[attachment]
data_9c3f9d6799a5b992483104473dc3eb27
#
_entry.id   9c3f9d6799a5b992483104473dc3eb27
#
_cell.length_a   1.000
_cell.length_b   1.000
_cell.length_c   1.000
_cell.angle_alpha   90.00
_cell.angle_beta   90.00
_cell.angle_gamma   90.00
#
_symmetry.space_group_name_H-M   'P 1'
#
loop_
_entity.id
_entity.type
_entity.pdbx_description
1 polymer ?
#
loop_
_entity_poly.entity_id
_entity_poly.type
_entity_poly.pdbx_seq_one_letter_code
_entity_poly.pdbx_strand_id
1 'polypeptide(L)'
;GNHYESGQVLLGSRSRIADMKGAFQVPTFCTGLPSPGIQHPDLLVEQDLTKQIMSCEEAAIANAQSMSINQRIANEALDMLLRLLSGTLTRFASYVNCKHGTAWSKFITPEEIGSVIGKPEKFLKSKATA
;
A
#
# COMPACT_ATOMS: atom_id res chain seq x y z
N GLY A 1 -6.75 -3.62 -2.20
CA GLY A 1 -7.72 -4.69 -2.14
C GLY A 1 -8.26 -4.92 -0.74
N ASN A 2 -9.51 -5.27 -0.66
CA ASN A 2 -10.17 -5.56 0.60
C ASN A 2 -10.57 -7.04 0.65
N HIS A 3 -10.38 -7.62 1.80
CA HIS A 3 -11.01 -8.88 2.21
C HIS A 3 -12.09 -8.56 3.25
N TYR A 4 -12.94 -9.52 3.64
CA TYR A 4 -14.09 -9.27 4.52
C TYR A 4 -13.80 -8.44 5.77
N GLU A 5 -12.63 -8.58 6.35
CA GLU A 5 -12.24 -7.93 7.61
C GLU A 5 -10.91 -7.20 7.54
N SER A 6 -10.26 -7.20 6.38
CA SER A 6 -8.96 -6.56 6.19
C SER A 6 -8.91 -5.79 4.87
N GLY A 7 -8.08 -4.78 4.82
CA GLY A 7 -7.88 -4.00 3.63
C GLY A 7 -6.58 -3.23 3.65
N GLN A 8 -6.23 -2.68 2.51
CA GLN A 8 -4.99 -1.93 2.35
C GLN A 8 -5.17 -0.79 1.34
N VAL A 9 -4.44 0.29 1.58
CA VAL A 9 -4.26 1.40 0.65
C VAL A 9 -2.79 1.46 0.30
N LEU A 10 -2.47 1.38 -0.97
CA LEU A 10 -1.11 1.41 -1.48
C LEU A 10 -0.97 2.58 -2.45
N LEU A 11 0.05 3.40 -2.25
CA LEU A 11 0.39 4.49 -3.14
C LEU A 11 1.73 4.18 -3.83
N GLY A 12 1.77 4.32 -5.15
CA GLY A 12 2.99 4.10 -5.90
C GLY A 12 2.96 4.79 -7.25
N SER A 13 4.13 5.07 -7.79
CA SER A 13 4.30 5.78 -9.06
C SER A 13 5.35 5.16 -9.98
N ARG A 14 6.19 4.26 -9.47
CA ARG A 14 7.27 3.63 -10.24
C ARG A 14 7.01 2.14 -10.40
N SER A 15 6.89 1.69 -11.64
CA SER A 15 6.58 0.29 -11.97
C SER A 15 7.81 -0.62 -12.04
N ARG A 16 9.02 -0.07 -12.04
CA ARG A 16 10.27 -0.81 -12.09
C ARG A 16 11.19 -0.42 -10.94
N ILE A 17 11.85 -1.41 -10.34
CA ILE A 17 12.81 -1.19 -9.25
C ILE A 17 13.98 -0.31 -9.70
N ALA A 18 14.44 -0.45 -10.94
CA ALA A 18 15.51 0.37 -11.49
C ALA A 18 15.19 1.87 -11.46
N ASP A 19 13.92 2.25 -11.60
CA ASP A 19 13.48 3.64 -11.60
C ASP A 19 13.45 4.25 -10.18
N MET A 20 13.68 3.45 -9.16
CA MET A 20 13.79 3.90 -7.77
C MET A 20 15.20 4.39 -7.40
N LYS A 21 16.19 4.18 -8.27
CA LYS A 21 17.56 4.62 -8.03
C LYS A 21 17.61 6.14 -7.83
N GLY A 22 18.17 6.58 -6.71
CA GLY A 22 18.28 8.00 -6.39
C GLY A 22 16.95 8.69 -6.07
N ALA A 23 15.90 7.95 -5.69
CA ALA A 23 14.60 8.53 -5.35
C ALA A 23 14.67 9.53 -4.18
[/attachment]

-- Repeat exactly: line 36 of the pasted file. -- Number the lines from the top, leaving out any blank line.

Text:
C ASN A 2 -10.57 -7.04 0.65